• Picturebooking Prof

What I Took Away from My First #PBPitch Party!


Well, I finally did it. I signed up for a Twitter account. I always insisted I never would, and for years I stayed strong, but as I’ve learned that a lot of great exchanges and connections in the writing world happen via Twitter (#WritingCommunity), I decided it was time. So, world of #hashtags, here I come!


One of the main reasons I took the twitter plunge was because of those wonderful events known as “pitch parties”—specific days/times designated for writers to tweet out their 280-character story pitch,* and for agents and editors looking for gems to “heart” or “like” those they want to see. An agent/editor "heart" is essentially a portal that allows your manuscript to bypass the ever-growing “slush pile” and actually get the agent or editor to read and consider your manuscript on purpose. Now, a heart does not guarantee a sale, but it certainly can result in valuable feedback.


There are a number of pitch parties out there, but arguably the one most important for picture book writers is #PBPitch, which is specific to picture books. So, it was with great anticipation that I prepared tweet-length pitches for 4 of my stories for the big day on June 20th. Now, I’ll save you the suspense—I didn’t get any agent or editor hearts. But that is not surprising. There were 20-30 new pitches being sent every minute for 12 hours (8am-8pm), and admittedly, I am a NEWBIE at pitch writing. Who knew that writing the pitch could be just as hard (okay, sometimes harder) as writing the story itself?? But the pitch party wasn’t a total loss. Here are my take-aways!


  1. BETTER PITCHES: Although I had drafted standard-length pitches for these stories already, the 280-character limit imposed by twitter was a whole new banana. That restriction really forced me to drill down to the absolute essential thread of my stories, and ensure that every single word was necessary and compelling. As I worked, I noticed how much more zingy and gripping my pitches naturally became—without the cushion of all those extra words, the essence of each work really shown through. So, this was an excellent exercise for me in developing my skill as a pitch writer.

  2. BETTER STORIES: One thing that surprised me was that for a couple of my stories—which have been revised and critiqued many times, and are polished—the exercise of writing the shorter pitch made me consider ways that my story could be even better. Almost like, “well this is what I want the pitch for my story to be, but it’s not—how can I adjust my story to fit this “aha!” pitch?” Next revision, here I come!

  3. EDUCATION: As I periodically monitored the #PBPitch feed and read through some of the pitches being posted, I started taking note of the ones that hooked me vs. the ones I scrolled past. What was it about those “hooking” pitches that kept my interest? What was it about those forgettable pitches that made them fade? A couple of observations: shorter is usually better, although there is such a thing as too short (not enough info); short sentences are better than long, verbose ones; pitches that embody the voice of the story are better than those that just describe it; Santa, Halloween, and unicorns are overdone (thank goodness I don’t have any stories in those categories!); and at least for me, emojis in the place of words were distracting instead of compelling.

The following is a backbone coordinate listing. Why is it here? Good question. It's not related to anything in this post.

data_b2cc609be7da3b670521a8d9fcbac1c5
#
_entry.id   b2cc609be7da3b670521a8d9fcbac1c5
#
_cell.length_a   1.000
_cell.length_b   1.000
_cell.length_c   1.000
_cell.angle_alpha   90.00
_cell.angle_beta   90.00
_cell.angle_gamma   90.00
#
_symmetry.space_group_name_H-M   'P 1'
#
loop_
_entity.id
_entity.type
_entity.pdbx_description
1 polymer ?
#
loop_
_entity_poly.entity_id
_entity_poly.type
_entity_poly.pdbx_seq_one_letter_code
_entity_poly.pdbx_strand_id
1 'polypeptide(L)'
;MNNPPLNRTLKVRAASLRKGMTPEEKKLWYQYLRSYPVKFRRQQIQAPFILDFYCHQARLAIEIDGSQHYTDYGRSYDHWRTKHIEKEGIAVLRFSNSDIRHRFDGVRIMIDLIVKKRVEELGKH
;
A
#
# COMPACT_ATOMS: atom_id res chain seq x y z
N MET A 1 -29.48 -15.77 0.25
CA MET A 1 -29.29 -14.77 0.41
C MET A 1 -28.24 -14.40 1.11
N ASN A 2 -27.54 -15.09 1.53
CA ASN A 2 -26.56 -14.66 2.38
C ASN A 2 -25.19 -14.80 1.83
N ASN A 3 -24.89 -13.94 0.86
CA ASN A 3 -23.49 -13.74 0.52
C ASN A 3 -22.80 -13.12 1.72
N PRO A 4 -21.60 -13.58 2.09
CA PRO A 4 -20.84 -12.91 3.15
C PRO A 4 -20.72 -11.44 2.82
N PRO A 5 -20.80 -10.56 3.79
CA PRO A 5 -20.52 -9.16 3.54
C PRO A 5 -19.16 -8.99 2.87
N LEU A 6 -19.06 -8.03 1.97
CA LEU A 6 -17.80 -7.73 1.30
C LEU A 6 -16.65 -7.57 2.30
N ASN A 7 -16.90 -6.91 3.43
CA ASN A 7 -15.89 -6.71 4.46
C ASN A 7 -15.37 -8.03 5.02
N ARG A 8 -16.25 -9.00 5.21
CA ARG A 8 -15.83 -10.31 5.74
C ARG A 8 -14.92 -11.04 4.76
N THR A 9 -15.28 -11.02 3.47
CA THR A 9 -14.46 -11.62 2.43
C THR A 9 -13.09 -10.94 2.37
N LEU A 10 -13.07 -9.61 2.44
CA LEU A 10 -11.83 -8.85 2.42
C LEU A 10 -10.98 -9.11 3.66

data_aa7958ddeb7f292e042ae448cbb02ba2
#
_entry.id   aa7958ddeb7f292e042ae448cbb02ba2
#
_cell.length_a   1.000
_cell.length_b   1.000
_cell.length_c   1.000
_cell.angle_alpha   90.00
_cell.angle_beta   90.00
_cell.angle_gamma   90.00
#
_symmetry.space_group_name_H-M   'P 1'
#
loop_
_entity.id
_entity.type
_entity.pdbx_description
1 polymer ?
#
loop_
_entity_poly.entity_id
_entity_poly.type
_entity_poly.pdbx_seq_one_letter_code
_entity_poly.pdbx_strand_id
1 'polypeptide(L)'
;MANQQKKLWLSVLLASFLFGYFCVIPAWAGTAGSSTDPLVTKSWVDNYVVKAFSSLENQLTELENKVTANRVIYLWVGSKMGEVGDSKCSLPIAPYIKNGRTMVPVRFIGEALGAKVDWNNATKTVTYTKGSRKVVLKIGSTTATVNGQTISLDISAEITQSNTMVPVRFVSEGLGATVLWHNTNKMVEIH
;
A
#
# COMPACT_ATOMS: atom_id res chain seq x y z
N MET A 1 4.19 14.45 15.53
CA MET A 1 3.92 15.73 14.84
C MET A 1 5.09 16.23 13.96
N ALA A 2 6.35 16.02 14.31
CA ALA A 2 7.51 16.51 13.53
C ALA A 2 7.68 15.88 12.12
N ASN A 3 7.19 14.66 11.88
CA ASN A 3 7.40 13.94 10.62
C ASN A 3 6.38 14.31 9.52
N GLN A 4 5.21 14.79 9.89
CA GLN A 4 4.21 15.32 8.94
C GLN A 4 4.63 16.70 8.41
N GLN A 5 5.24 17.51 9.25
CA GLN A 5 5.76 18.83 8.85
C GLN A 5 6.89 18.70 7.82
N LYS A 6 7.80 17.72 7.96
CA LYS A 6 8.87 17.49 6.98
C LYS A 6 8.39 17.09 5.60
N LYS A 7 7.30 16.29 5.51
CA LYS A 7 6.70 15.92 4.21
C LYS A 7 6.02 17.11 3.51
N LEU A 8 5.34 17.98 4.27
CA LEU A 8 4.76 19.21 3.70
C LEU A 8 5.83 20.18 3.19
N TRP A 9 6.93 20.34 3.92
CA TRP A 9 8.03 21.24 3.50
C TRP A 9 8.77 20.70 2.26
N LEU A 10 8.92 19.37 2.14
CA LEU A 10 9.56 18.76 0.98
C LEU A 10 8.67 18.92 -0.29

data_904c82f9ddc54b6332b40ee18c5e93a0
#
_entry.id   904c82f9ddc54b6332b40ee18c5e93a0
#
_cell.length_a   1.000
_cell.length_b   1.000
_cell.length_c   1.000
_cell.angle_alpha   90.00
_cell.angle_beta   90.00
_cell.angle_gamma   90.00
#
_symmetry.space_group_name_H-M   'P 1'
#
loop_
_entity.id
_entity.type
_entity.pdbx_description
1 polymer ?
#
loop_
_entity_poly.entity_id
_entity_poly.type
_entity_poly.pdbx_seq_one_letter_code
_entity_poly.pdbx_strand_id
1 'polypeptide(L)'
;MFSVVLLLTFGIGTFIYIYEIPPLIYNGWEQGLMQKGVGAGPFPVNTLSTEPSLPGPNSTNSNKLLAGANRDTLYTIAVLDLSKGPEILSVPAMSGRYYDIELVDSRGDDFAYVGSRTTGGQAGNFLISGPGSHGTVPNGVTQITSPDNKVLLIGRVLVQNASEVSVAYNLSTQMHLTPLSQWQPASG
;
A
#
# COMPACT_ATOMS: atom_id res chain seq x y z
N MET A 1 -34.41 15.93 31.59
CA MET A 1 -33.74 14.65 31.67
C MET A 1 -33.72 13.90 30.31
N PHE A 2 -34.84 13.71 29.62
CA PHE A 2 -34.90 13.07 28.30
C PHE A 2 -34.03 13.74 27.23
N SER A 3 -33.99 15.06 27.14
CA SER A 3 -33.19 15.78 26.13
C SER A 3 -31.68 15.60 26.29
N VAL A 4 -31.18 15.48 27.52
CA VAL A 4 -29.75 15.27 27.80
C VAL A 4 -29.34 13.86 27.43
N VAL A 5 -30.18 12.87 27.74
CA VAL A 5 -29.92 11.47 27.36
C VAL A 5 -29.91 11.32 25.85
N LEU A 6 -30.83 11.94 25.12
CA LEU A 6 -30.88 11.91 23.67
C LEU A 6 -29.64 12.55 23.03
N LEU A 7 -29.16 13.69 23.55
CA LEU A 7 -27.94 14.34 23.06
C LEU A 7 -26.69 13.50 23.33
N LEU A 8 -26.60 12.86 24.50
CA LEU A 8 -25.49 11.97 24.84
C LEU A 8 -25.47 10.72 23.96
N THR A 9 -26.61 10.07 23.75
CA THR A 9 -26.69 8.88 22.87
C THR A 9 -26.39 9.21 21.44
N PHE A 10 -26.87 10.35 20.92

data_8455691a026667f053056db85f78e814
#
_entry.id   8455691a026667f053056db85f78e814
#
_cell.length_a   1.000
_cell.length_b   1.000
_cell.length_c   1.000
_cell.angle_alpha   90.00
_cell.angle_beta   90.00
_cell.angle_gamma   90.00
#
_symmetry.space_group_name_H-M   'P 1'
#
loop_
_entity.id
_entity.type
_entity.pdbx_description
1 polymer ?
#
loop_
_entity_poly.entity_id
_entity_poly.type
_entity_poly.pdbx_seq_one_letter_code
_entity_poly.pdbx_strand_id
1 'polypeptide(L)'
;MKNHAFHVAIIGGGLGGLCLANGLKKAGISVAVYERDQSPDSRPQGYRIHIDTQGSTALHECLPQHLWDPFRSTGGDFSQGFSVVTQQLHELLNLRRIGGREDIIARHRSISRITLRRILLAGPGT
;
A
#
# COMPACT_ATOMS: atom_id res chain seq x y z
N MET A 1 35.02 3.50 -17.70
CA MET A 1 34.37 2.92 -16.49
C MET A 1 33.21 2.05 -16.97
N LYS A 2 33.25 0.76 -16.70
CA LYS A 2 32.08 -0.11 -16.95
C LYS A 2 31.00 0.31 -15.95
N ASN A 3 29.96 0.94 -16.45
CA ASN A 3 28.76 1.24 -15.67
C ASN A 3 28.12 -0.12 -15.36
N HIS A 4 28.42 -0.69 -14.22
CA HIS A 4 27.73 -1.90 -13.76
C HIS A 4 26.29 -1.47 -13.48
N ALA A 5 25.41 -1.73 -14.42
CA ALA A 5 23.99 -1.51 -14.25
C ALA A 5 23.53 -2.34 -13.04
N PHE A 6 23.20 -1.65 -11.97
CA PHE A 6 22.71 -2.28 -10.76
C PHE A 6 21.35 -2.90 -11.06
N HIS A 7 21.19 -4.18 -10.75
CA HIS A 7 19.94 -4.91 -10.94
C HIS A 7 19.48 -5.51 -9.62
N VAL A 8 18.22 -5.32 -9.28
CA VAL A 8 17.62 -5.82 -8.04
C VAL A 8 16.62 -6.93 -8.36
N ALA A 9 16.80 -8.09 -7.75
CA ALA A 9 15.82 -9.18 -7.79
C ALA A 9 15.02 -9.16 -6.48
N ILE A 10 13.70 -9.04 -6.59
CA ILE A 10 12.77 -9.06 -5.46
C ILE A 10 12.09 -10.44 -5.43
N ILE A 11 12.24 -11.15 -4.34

4. NEW CONNECTIONS: I have several new twitter connections with others in the #WritingCommunity—thanks so much to those who retweeted my pitches and who posted encouraging notes! Even if I didn’t get a “heart,” it was great to be a part of the event, and so fun to see all of the amazing, creative ideas that people are writing about. I only learned after it was over that retweeting is part of the event (retweeting others’ pitches is a way of showing support and making it more likely that a tweet will be seen), so I wish I would have been retweeting all of the wonderful pitches I loved—a casualty of being a twitter newbie I guess. I’ll know for next time! We're all in this together.


Bottom line? I learned a lot! So, until the next #PBPitch party in October, I’ll keep working on my pitches and query the old-fashioned way!


Did you participate in #PBPitch? Share your experience in the comments! And don’t forget to connect with me on Twitter @BrendaW_Prof!




*Those readers who are not writers may be wondering what the heck a pitch is—basically, a pitch is the 1-2 sentence “hook” that you use to get an agent or editor interested in reading your whole manuscript. It usually summarizes the plot/theme, but in a way that is compelling and (for picture books especially) fun. My pitches:




PS—thanks to all of my family and friends who have recently followed by blog, I so appreciate you coming along and supporting my kidlit publishing journey!

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